A MUSICAL WALL DISPLAY

Bedroom Music WallA note to retired musicians: Here’s a way to display musical instruments that may have been played for years, are no longer in use but can still be enjoyed. We’ve included longtime bandsman Ian’s antique trumpet and a chanter used for those who want to practice the bagpipe but not make too much noise as well as a number of percussion instruments Gayle used when keeping time with a ukelele band, including a Celtic bodran and tipper, a hand drum, tambourine, a set of maracas, carved wooden spoons and a rainstick. Also included are photos of Ian posing with a trombone he played in a military and Salvation Army band, playing lead trumpet in a Royal Air Force band in the former Suez Canal Zone, of Gayle with her ukelele band and of us singing duets at a Robbie Burns’ party and as the duo “Okanagan’s Mr. Scotland and His Bonnie Lassie.” Displayed nearby are two trophies Ian won in years gone by for singing Scottish songs.

The crowning piece is the last trumpet Ian still owns. It has been about 12 years since he  gave up playing but Gayle has finally convinced him that he needs to polish up his trumpet, at least for our display. So here he is with a bottle of Brasso and some soft cloths starting on what is going to be a huge task. He found the trumpet years ago in some antique or thrift shop and found out it was made in Winnipeg probably in the early days of the last century. We could hardly see the manufacturer’s etching on the trumpet’s bell but after the initial polishing attempt can read “Premier Williams Winnipeg” and further on down the bell a large number “37”. We’ve heard a few squawks from it so far. Ian’s lip (embouchure) is sorely out of practice! However, we were both pleased that he had awakened an interest in the trumpet again. (Gayle is not going to hold her breath until the trumpet polishing is finished!)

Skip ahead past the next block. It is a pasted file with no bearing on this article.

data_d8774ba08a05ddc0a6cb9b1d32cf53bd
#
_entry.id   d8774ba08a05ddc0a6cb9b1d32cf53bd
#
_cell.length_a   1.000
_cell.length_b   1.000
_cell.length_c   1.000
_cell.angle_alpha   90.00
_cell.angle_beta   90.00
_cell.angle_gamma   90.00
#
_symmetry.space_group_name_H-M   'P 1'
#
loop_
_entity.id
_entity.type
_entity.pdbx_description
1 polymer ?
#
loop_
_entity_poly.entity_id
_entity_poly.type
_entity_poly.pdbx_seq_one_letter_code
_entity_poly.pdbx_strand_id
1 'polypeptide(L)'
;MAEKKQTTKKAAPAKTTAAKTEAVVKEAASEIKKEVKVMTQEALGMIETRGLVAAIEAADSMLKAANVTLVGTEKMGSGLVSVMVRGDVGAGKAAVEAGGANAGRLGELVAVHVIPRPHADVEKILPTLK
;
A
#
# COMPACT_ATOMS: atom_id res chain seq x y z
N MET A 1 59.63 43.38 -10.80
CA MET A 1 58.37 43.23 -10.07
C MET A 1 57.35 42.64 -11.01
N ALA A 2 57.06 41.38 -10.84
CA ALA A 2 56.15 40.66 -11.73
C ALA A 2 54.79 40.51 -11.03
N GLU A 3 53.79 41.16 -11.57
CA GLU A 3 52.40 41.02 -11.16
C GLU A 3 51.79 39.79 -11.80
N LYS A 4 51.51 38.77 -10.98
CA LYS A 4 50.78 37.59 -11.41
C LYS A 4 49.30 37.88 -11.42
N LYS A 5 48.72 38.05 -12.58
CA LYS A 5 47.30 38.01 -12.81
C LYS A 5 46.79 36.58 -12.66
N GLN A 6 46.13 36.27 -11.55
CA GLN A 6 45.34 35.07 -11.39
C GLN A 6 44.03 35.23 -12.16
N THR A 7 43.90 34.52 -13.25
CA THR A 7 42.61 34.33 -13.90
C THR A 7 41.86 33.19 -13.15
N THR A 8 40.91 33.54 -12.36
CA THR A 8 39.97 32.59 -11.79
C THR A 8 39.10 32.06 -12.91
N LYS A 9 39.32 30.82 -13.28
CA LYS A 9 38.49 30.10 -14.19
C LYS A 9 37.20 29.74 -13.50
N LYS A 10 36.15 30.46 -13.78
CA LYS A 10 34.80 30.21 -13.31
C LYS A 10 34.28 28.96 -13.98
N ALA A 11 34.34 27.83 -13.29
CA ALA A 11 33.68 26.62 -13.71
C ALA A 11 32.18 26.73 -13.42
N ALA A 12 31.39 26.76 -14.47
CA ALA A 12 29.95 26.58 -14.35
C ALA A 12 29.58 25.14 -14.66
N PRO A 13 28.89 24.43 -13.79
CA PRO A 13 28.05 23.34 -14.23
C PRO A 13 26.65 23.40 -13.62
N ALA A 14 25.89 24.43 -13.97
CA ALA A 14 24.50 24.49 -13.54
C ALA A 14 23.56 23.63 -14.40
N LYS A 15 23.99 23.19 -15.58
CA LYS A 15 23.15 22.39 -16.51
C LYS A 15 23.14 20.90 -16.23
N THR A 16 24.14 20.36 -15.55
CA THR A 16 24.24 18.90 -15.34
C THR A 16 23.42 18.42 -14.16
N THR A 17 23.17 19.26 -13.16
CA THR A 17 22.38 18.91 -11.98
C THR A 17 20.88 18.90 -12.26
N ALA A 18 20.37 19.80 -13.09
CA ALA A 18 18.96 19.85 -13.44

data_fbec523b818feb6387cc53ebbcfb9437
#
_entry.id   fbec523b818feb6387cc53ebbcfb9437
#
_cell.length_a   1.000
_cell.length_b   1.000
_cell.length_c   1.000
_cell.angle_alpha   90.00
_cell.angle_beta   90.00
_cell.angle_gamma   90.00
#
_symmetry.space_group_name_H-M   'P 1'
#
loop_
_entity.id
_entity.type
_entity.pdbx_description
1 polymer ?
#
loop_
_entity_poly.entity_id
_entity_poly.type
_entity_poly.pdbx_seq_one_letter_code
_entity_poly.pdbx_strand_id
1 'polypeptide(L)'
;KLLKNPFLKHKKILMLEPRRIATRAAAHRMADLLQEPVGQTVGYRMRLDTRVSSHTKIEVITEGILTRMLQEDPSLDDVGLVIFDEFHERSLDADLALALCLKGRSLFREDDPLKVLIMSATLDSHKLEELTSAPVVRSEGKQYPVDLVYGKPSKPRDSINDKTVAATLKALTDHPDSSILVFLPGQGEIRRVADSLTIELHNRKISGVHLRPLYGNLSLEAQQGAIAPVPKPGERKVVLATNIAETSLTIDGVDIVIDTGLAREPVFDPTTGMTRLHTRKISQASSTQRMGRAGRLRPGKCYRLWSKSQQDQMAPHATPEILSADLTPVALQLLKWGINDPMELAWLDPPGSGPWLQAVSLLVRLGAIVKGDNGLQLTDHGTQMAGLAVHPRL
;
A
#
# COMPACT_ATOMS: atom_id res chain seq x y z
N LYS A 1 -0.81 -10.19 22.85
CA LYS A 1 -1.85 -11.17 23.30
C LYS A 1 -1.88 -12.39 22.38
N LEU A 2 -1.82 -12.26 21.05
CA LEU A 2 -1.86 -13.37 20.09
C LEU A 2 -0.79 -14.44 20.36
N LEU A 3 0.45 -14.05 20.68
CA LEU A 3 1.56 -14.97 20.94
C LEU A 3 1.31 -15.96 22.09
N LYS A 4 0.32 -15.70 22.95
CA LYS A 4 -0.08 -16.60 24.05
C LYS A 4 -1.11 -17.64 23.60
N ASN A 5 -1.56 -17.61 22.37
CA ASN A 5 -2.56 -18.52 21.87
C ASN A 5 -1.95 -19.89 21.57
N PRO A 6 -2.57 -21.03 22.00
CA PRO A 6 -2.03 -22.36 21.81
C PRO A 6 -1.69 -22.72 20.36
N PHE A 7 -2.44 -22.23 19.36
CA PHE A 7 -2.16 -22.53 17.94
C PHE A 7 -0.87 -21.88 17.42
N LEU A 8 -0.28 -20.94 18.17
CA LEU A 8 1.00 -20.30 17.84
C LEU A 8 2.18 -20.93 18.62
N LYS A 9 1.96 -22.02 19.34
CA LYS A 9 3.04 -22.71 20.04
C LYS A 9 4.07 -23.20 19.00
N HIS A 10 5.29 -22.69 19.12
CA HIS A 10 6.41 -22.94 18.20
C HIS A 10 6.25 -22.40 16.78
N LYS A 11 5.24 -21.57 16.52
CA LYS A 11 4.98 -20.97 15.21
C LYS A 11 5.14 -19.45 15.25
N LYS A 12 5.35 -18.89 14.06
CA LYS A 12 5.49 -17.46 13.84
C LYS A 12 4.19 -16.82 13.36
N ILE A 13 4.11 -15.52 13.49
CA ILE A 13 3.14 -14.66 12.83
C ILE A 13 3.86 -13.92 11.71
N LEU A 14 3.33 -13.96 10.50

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Ian documents his early years of music making in the Salvation Army and RAF in Scotland, other parts of the UK and in the British military sector of the Suez Canal Zone in Egypt in the early ’50s in his first memoir “From Poverty to Poverty: A Scotsman Encounters Canada.” Gayle is now editing the second memoir “Came to Canada Eh? Continuing a Scottish Immigrant’s Story” where further music making will be documented in Canada. A third memoir, written by both of us entitled “Mexican Follies” tells of the beginnings of our colloboration in music-making and in jointly producing books. Publication plans for that depend on how quickly Gayle gets to the editing. For her, there is never enough time and too many interruptions but little by little she hopes to get to publication again – some day!

Below is an excerpt from “From Poverty to Poverty: A Scotsman Encounters Canada” which tells a comical story about Ian’s attempt to “show off” with his trumpet to his new wife:

The following Saturday night, our dance band was playing at Forres Town Hall. I had been bragging to Mary about the introduction to the song, “Cherry Pink and Apple Blossom White,” that I played on trumpet, standing up, before the rest of the band joined in. It consisted of the first three notes, then into a big glissando, using the third valve slowly, to go down and then up to the third note again and then continuing right into the melody when the rest of the band joined me. It was just a copy of what a big-time trumpet player (Maynard Ferguson) of that era did. Everyone thought it was very effective, sounding and looking quite professional. So, there I was saying, “Wait ‘till you hear me play!”

Saturday night came and my Mary was sitting at the side of the hall, close to the band, her eyes firmly fixed on “Lover-Boy.” Then it was time for me to shine. I stood up, the first two notes came out correctly, but I have no idea what happened to the bit where I was supposed to do the fancy stuff. I played absolutely terrible! The rest of the band started all right, but I had to sit down with a very red face—even redder than usual! In front of my Mary, too! You know, I must have played that “intro” at least 40 times previously without fail. (That’s what I get for trying to show off, eh?)

Ian playing solo cornet

Ian is playing a cornet in this photo, but about a year or two before his trumpet story above. A cropped version on an RAF photo, ca. 1952.

Bedroom-Ian and Gayle musicmaking photos

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